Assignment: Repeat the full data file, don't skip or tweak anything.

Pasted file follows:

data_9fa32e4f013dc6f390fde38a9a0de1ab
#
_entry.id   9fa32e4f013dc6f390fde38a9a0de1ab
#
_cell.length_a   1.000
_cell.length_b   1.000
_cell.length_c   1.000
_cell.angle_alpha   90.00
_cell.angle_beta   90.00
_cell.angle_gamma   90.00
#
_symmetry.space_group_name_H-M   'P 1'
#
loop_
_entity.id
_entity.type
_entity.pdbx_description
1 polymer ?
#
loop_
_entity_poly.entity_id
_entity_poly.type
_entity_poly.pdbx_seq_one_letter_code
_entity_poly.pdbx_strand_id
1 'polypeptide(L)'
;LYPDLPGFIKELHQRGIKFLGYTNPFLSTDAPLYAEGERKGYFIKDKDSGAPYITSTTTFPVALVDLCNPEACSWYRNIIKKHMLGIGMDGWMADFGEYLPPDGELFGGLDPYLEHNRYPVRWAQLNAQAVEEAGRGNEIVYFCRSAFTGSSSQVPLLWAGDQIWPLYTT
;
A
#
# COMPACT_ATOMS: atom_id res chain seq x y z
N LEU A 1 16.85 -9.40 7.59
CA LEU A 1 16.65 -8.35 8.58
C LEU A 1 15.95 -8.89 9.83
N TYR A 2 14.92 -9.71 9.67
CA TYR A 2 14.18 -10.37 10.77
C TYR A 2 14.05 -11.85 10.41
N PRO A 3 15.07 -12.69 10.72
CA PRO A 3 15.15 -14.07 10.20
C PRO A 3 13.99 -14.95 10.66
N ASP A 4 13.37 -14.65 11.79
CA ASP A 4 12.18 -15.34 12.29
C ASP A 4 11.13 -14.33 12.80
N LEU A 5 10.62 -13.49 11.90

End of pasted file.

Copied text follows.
data_9fa32e4f013dc6f390fde38a9a0de1ab
#
_entry.id   9fa32e4f013dc6f390fde38a9a0de1ab
#
_cell.length_a   1.000
_cell.length_b   1.000
_cell.length_c   1.000
_cell.angle_alpha   90.00
_cell.angle_beta   90.00
_cell.angle_gamma   90.00
#
_symmetry.space_group_name_H-M   'P 1'
#
loop_
_entity.id
_entity.type
_entity.pdbx_description
1 polymer ?
#
loop_
_entity_poly.entity_id
_entity_poly.type
_entity_poly.pdbx_seq_one_letter_code
_entity_poly.pdbx_strand_id
1 'polypeptide(L)'
;LYPDLPGFIKELHQRGIKFLGYTNPFLSTDAPLYAEGERKGYFIKDKDSGAPYITSTTTFPVALVDLCNPEACSWYRNIIKKHMLGIGMDGWMADFGEYLPPDGELFGGLDPYLEHNRYPVRWAQLNAQAVEEAGRGNEIVYFCRSAFTGSSSQVPLLWAGDQIWPLYTT
;
A
#
# COMPACT_ATOMS: atom_id res chain seq x y z
N LEU A 1 16.85 -9.40 7.59
CA LEU A 1 16.65 -8.35 8.58
C LEU A 1 15.95 -8.89 9.83
N TYR A 2 14.92 -9.71 9.67
CA TYR A 2 14.18 -10.37 10.77
C TYR A 2 14.05 -11.85 10.41
N PRO A 3 15.07 -12.69 10.72
CA PRO A 3 15.15 -14.07 10.20
C PRO A 3 13.99 -14.95 10.66
N ASP A 4 13.37 -14.65 11.79
CA ASP A 4 12.18 -15.34 12.29
C ASP A 4 11.13 -14.33 12.80
N LEU A 5 10.62 -13.49 11.90